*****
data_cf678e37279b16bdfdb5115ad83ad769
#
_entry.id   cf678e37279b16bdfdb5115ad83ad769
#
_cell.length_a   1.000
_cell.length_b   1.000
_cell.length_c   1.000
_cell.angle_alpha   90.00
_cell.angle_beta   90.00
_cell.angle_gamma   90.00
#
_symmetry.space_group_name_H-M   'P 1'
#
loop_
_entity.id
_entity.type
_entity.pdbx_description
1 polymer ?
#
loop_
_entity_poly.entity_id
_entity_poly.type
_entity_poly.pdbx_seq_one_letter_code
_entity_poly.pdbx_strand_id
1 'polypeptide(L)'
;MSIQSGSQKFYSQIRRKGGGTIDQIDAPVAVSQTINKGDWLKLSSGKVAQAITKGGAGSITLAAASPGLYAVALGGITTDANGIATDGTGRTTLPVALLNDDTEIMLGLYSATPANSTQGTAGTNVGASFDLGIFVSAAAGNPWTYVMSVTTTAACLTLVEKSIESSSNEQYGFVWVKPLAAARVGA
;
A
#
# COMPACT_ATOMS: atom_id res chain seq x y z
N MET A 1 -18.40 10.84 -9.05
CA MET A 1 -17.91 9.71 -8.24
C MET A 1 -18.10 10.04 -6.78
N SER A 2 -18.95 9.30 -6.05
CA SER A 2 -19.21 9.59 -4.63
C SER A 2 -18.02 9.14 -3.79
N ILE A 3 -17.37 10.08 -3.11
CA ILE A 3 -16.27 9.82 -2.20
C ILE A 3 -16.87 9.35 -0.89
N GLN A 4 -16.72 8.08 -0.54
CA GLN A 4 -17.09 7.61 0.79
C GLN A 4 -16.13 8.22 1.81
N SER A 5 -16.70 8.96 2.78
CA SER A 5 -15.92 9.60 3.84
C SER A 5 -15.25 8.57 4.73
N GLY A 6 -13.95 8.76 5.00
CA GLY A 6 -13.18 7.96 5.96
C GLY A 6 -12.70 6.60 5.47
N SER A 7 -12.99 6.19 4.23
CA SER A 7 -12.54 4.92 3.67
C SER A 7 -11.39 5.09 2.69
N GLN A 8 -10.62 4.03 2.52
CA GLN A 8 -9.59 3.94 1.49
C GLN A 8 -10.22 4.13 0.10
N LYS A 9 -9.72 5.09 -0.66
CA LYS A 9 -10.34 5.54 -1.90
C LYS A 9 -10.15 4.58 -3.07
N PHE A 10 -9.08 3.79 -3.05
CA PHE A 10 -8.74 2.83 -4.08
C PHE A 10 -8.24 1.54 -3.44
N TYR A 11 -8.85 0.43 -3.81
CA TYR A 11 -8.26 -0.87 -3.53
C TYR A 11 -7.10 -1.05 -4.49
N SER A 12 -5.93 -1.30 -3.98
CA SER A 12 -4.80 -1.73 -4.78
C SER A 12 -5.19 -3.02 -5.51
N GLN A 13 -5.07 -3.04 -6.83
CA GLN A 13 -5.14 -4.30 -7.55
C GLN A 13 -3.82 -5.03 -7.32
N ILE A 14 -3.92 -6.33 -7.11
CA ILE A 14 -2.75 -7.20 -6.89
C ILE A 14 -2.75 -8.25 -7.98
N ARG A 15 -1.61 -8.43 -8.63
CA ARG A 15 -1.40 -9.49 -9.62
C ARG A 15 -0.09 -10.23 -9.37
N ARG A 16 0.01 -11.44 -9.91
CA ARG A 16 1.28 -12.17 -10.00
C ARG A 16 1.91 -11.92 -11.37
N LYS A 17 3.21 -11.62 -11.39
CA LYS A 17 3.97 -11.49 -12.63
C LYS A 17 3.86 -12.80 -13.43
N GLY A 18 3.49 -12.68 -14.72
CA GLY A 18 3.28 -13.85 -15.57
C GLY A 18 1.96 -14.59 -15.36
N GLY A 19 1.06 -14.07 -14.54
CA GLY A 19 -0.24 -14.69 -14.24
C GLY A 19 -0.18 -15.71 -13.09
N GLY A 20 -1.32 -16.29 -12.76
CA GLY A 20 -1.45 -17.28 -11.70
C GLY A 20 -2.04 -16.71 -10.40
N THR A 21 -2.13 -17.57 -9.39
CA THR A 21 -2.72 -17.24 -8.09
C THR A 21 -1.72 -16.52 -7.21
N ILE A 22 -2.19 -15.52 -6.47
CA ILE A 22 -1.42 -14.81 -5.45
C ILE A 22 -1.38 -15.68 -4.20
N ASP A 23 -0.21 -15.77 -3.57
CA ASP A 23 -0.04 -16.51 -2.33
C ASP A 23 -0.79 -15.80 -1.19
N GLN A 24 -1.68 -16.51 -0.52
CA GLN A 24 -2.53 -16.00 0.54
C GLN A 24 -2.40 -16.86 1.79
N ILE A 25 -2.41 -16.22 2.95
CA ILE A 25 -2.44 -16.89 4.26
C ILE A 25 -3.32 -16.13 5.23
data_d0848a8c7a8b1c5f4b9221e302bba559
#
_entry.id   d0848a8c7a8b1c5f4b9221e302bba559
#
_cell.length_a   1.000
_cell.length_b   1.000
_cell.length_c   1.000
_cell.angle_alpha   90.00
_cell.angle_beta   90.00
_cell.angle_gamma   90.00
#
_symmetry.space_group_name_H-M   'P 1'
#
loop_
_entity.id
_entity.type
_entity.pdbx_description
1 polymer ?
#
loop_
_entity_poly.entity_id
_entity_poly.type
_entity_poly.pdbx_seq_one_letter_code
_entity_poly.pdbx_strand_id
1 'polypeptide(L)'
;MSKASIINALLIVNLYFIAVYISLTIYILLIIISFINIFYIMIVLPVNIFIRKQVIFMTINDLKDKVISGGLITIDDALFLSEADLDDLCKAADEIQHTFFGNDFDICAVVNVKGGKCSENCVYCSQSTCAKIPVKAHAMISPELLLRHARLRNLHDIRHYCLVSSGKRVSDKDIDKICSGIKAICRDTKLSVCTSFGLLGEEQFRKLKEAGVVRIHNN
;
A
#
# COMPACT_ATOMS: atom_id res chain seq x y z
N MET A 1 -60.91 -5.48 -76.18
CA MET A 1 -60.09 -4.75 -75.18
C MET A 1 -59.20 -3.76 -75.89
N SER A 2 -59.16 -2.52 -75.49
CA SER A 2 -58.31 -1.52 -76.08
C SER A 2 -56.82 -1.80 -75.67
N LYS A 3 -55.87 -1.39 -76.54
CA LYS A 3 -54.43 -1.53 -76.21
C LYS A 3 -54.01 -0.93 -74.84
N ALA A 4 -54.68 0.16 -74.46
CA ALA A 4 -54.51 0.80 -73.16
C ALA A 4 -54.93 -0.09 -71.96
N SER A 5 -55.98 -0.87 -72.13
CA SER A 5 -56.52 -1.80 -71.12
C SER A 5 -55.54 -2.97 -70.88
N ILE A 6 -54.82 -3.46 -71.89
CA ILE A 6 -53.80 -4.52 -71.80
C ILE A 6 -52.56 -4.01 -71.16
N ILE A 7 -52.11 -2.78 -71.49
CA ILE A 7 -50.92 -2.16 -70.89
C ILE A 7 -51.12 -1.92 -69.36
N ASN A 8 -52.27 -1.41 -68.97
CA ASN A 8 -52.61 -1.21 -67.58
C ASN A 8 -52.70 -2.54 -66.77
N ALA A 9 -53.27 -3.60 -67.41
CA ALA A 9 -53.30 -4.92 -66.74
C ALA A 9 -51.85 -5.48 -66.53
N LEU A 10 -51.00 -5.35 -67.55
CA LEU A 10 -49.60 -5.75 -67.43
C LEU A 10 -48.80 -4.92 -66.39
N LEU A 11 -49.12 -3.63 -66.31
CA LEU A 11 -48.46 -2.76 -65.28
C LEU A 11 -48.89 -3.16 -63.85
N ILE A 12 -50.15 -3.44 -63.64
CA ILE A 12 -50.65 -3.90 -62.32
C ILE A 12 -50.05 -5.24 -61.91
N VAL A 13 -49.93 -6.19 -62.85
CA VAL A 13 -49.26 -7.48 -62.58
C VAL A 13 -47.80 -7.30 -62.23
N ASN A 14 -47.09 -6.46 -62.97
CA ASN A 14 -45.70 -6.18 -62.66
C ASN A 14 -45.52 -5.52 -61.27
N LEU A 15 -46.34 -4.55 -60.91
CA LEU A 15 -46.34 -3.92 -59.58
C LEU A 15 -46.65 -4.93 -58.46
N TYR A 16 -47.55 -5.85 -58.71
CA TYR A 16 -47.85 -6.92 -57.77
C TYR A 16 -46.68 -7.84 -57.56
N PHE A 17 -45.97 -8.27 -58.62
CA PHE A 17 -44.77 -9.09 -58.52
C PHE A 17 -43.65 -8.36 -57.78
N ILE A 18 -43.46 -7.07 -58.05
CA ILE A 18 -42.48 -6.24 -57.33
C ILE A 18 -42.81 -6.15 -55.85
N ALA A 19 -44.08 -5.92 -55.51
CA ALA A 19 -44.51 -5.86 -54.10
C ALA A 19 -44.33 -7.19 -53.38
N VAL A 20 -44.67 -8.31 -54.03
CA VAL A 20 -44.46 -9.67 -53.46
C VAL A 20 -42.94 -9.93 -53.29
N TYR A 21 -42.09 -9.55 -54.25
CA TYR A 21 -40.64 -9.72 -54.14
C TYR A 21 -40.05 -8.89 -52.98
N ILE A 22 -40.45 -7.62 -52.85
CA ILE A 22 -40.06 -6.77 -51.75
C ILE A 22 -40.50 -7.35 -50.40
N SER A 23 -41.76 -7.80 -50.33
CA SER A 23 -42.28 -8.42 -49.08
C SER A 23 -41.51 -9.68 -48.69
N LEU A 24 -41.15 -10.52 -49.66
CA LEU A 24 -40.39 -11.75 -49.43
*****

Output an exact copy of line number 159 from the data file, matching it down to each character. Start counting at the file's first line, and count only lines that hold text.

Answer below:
C ASN A 8 -52.70 -2.54 -66.77